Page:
[4] Jones, S. M., & Doolittle, E. J. (2017). Social and Emotional Learning: Introducing the Issue. Future of Children, 27(1), 3–11.

[5] Durlak, J. A., Weissberg, R. P., Dymnicki, A. B., Taylor, R. D., & Schellinger, K. B. (2011). The impact of enhancing students’ social and emotional learning: A meta-analysis of school-based universal interventions. Child Development, 82(1), 405–432. https://doi.org/10.1111/j.1467-8624.2010.01564.x

[6] Taylor, R. D., Oberle, E., Durlak, J. A., & Weissberg, R. P. (2017). Promoting positive youth development through school-based social and emotional learning interventions: A meta-analysis of follow up effects. Child Development, 88(4), 1156–1171. https://doi.org/10.1111/cdev.12864

[7] Zins, J., Bloodworth, M., Weissberg, R., & Walberg, H. (2007). The scientific base linking social and emotional learning to school success: Journal of Educational and Psychological Consultation, 17, (2-3). 191-210. doi:10.1080/10474410701413145

[8] Jones, D. E., Greenberg, M., & Crowley, M. (2015). Early Social-Emotional Functioning and Public Health: The Relationship Between Kindergarten Social Competence and Future Wellness. American Journal of Public Health, 105(11), 2283–2290. https://doi.org/10.2105/AJPH.2015.302630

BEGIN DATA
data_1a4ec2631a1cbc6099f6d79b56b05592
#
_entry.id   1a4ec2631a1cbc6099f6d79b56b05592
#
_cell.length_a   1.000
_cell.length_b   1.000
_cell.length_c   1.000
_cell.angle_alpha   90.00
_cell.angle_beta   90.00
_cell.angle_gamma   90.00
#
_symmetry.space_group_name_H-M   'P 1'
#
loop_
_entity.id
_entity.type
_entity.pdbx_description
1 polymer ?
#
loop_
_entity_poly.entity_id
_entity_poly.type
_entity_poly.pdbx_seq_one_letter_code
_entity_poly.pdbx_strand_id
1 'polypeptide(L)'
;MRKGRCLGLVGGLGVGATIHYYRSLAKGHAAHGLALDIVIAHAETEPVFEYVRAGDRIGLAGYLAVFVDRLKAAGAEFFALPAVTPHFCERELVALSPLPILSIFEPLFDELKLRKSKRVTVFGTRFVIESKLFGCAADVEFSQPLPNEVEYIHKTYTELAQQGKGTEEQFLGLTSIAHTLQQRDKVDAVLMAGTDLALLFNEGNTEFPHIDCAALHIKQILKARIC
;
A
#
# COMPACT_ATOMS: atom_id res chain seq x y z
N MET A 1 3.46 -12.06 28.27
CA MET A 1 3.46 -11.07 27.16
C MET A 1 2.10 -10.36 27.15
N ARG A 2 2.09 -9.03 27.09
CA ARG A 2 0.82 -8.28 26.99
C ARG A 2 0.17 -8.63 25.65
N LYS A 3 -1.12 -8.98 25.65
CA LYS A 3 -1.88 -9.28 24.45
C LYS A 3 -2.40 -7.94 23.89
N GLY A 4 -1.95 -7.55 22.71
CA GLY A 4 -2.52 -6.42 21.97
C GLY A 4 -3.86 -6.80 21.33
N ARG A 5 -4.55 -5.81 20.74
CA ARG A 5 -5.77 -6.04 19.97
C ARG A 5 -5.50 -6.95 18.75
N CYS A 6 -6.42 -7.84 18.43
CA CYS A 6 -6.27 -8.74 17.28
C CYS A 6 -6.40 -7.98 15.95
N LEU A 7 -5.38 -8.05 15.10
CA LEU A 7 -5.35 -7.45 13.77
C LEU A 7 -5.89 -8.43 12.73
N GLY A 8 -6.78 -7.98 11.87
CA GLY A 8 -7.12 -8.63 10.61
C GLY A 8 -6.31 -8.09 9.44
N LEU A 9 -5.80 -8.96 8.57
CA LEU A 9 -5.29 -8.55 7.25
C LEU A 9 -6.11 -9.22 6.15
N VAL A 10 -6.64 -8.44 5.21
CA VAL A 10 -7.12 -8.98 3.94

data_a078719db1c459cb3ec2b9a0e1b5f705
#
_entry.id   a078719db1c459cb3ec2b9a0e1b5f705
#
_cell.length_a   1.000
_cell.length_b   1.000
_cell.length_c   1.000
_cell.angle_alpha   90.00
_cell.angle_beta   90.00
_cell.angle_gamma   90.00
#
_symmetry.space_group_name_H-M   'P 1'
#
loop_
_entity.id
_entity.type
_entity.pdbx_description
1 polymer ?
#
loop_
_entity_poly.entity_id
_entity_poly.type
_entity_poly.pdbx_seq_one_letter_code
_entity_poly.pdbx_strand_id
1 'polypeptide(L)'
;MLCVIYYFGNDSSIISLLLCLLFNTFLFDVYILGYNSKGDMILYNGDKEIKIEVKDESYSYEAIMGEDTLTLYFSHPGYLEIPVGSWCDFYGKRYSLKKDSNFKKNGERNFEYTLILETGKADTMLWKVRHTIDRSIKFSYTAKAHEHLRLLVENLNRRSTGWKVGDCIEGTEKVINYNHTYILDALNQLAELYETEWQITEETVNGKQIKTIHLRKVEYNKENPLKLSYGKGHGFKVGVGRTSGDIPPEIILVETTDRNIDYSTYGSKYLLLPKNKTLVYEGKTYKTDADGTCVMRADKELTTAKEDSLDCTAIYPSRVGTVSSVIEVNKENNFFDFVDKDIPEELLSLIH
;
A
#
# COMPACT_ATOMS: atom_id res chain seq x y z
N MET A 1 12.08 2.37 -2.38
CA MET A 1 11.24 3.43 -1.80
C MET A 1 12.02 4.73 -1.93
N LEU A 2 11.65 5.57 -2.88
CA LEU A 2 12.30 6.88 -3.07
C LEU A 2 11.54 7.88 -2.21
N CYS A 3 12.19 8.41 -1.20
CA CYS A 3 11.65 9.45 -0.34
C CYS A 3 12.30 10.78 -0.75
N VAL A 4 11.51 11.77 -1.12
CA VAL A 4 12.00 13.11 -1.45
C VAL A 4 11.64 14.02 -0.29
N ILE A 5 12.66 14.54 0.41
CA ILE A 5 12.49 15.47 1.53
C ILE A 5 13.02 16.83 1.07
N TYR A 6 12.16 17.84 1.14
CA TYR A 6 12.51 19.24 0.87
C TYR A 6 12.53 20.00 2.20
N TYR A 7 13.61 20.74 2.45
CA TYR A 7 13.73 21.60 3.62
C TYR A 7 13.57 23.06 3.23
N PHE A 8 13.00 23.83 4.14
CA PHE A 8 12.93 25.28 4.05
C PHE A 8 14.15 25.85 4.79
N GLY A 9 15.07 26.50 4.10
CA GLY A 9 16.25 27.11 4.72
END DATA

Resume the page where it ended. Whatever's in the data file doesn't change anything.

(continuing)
[9] Domitrovich, C., Durlak, J.A., Staley, K., & Weissberg, R. (2017). Social-emotional competence: An essential factor for promoting positive adjustment and reducing risk in school children. Child Development, 88(2), 408-416.

[10] Donelan-McCall, N., & Olds, D. (2012). Prenatal/postnatal home visiting programs and their impact on the social and emotional development of young children (0-5). Retrieved from http://www.child-encyclopedia.com/home-visiting/according-experts/prenatalpostnatal-home-visiting-programs-and-their-impact-social-and

[11] Cherniss, C., Goleman, D., Emmerling, R., Cowan, K., & Adler, M. (1998). Bringing emotional intelligence to the workplace: A technical report issued by the consortium for research on emotional intelligence in organizations. Retrieved from http://www.eiconsortium.org/reports/technical_report.html

[12] Oden, K., Lohani, M., McCoy, M., Crutchfield, J., & Rivers, S. (2015). Embedding emotional intelligence into military training contexts. Procedia Manufacturing, 3, 4052-4059.

Recommended Citation: Center for Health and Safety Culture. (2019). Social and Emotional Development. Retrieved from https://www.ParentingMontana.org.